Another nifty feature that appears to come standard on all models is HP Phonewise, which lets you pair your iPhone or Android so you can make and take phone calls, as well as send and receive SMS messages from the screen of your x360, and with Androids, even mirror the display of your phone onto your larger ultrabook’s screen. I tested this with both an iPhone and a Samsung Galaxy S9 Plus, and these features worked as advertised (with minor differences for both platforms).

Special conferencing keys let you use conferencing software, complete with call answer and hang up buttons, are on the top row of the comfortable, backlit keyboard, although for some reason the hang up and answer buttons didn’t seem to work with the HP Phonewise software.

Battery life

The battery offers a fast charge mode, promising 50% charge within 30 minutes when the HP is off or in standby mode, after which battery charging returns to its normal slower pace.

As with Laptop Mag’s review of this same unit, battery life could be better, even though HP boasts of up to 15 hours of battery life.

For example, I have the system on the best battery life setting, with the screen dimmed, and with the Battery Bar software showing me that I have 86.3% battery life left.

Windows no longer gives an estimate of battery life in hours and minutes, but Battery Bar app does, telling me there’s only 4 hours and 11 minutes left.

This is not really a problem in an office environment, when you’ll be spending a lot of time at a desk and near your power adapter, but if I’m out and about and on the go, I’d have wanted at least eight hours or battery or more. At least, there’s that quick battery charge feature to help make up for it.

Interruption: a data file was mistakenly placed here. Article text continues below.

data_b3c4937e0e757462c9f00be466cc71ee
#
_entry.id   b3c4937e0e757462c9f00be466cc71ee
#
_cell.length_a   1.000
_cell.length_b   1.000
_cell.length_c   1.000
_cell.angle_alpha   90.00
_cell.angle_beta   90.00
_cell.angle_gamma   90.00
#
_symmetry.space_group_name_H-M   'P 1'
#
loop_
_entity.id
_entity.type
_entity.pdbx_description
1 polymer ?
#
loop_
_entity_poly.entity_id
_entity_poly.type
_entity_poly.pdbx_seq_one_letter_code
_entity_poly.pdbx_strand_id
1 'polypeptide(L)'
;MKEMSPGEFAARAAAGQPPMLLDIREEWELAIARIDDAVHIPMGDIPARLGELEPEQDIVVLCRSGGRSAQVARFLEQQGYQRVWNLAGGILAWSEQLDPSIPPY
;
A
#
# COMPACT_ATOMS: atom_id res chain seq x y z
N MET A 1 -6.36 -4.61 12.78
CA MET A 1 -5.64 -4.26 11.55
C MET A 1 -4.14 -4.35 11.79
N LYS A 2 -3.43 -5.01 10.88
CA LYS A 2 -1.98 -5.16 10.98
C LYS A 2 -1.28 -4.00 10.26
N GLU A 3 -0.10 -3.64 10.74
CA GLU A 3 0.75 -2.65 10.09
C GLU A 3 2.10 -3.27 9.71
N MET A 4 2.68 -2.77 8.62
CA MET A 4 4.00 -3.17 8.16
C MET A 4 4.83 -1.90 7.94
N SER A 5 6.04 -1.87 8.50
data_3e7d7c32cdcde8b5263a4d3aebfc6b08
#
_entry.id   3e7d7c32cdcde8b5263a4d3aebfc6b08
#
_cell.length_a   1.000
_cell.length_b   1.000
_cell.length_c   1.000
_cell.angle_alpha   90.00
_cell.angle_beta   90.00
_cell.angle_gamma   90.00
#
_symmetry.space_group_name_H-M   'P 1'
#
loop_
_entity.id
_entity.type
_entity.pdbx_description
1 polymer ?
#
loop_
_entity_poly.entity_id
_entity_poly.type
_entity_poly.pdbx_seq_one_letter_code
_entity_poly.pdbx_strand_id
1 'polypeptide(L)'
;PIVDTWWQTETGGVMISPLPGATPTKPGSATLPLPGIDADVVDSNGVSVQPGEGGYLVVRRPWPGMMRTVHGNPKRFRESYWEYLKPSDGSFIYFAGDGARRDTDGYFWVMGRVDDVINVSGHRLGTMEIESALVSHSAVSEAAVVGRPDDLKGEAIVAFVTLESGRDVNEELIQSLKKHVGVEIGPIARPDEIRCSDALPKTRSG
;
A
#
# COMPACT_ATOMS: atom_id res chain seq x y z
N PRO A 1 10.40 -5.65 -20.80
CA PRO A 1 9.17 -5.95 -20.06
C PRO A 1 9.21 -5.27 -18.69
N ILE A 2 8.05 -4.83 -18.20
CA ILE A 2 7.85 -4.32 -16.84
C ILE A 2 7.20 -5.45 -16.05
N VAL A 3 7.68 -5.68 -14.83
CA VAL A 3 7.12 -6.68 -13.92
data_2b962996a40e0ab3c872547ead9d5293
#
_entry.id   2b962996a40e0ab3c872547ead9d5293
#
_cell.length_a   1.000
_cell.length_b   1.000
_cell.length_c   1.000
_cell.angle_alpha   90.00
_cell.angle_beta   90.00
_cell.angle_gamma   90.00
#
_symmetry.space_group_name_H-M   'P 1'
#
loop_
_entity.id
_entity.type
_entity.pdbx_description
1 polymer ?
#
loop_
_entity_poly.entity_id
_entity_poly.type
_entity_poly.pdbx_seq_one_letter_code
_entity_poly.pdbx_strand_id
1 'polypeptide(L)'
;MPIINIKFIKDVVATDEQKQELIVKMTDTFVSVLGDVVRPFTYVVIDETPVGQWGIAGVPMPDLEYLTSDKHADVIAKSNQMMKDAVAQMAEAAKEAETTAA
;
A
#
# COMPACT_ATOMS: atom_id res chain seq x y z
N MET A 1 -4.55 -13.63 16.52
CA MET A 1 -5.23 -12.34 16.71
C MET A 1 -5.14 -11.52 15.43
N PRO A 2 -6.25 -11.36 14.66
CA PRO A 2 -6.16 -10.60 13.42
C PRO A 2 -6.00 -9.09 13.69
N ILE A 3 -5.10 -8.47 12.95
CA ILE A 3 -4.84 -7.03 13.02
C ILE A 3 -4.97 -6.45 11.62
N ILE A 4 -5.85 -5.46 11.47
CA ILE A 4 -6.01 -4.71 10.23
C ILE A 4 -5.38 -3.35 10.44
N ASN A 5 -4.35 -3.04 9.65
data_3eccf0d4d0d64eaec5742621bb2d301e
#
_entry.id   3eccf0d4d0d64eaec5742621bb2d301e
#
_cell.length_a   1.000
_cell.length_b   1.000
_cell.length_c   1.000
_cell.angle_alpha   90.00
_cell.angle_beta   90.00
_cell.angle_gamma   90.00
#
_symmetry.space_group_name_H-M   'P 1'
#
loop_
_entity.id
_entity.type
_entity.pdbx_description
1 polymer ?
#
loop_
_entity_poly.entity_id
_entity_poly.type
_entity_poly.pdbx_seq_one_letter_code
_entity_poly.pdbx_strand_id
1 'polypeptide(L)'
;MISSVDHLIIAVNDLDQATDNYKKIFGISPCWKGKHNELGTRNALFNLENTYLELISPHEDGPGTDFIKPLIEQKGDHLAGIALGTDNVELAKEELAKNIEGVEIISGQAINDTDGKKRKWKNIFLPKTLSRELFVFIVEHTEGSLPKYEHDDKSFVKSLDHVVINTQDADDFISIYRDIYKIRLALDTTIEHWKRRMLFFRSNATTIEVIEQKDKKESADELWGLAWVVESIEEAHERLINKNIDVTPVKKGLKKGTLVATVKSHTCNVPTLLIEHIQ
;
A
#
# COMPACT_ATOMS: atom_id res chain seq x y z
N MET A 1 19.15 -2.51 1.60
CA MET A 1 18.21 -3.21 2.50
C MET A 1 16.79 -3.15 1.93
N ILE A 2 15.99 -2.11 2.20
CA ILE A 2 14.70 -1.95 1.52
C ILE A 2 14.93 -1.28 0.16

NFC, speakers and ports

There’s also an inbuilt NFC chip, presumably so you can transfer information between phone and PC or compatible PCs, and a raft of other HP business software, for remote management and more.

The five-speaker Bang & Olufsen speaker system is great, too – obviously those guys know how to deliver great sound.

A built-in full size HDMI port is great to see, meaning no dongles are required just to plug into a conference room projector or a larger monitor, or a TV.

It is also great to see two USB-C ports, which are actually Thunderbolt 3.0 ports for use with superfast Thunderbolt drives, and with USB-C able to become any other port, having two such ports is vastly better than only having one.

However, the fact no standard USB-A port or ports are included means a dongle will be necessary in some scenarios – like plugging in other people’s USB thumb drives or portable hard disks, for example.

Thankfully, USB-C dongles are now widely available and at ever more affordable prices, offering Ethernet ports, USB-A ports, VGA ports, HDMI ports and more.

Keyboard, trackpad and stylus

As for the keyboard, although I’m used to my Mac’s keyboard, and the Command-C and V keys (equivalent to the ALT key) rather than the CTRL-C and V keys, thus making me have to relearn my keyboard shortcuts (temporarily at least as I review this computer), the keyboard itself is great to type on – more than enough travel for me to be happy with (and more than you'll find on the MacBook or new Macbook Pro), while backlit keys you can toggle on, off or to different levels of brightness are also excellent and a welcome inclusion.